U.S. veterans are taking to social media to support beleaguered San Francisco 49ers quarterback Colin Kaepernick, who has been pilloried for his decision to not stand for the national anthem during NFL games in protest of racial injustice.

San Francisco 49ers quarterback Colin Kaepernick walks off the field after warm ups before an NFL preseason football game  against the San Diego ChargersThursday, Sept. 1, 2016, in San Diego. (AP Photo/Denis Poroy)

San Francisco 49ers quarterback Colin Kaepernick walks off the field after warm ups before an NFL preseason football game against the San Diego ChargersThursday, Sept. 1, 2016, in San Diego. (AP Photo/Denis Poroy)

“I am not going to stand up to show pride in a flag for a country that oppresses Black people and people of color,” Kaepernick told NFL Media in an exclusive interview after his first protest on Aug. 26. “To me, this is bigger than football and it would be selfish on my part to look the other way. There are bodies in the street and people getting paid leave and getting away with murder.”

Since then, the NFL quarterback has faced a tide ofcriticism, with many deeming his stance as unpatriotic and unappreciative of the sacrifices made by members of the armed forces.

“What happened 2 being a leader for your team, your family & the young people looking up to U? Appreciating the 1000’s who have died for you?” Jeff Garcia, a former 49ers Pro Bowl quarterback tweeted Aug. 27.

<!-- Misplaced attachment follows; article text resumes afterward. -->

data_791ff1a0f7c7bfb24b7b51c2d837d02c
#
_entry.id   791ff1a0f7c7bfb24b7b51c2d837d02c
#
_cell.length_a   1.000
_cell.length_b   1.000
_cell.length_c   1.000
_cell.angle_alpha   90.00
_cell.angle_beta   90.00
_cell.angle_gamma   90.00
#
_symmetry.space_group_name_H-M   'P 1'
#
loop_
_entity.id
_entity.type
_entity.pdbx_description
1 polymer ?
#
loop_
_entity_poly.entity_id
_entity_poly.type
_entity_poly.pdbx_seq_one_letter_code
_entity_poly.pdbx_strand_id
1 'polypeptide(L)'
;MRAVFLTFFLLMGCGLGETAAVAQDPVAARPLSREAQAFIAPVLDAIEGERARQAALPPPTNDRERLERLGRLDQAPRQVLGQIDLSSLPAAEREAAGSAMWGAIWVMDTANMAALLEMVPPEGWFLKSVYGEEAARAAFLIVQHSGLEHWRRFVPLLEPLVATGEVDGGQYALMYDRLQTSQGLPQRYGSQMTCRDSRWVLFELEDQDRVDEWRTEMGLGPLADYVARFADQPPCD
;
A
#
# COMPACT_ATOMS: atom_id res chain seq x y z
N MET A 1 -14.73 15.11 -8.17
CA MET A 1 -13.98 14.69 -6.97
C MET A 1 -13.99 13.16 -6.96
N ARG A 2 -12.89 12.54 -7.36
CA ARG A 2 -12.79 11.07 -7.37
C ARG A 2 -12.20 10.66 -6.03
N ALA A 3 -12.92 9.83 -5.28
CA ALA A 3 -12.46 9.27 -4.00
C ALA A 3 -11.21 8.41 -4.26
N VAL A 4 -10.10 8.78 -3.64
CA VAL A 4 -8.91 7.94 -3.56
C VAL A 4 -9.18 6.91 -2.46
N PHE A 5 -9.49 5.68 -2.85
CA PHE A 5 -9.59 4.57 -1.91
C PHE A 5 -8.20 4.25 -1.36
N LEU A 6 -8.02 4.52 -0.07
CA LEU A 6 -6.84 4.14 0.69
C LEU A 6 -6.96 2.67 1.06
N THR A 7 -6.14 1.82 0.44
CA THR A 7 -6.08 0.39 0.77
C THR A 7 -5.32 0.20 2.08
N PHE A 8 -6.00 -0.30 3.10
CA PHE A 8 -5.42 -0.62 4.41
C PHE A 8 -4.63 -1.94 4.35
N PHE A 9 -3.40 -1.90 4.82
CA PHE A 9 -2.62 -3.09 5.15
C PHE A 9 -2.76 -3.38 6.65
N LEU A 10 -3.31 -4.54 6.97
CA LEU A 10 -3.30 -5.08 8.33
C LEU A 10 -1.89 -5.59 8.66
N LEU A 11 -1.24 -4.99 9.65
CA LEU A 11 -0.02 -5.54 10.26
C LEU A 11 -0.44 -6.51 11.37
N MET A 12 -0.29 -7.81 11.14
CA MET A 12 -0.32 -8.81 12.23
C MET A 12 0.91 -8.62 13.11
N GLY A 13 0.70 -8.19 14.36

“It blows my mind how many people hate the country they live in,” commented former Houston Texans quarterback T.J. Yates.

But droves of people are standing up for Kaepernick, including fellow professional athletes and, notably, veterans of all races who have taken to social media with the hashtag, #VeteransForKaepernick.

“Don’t use my service—or that of any veteran—to justify the silencing of Black Americans. Not on my watch. #VeteransForKaepernick,” tweeted user Charles Clymer.

Black Twitter user “Brandy” with the handle @S4Diva1978 said, “I was brave enough to defend the rights of EVERYONE… Even those who dislike people like me. #VeteransForKaepernick”

“I serve to protect your freedoms, not a song,” wrote Jeffrey Crossman.


Twitter user Corey Bliss added: “I was Black before I joined and I’ll be Black when I finish serving my time. #VeteransForKaepernick @Kaepernick7”

Zenitha Prince

Special to the AFRO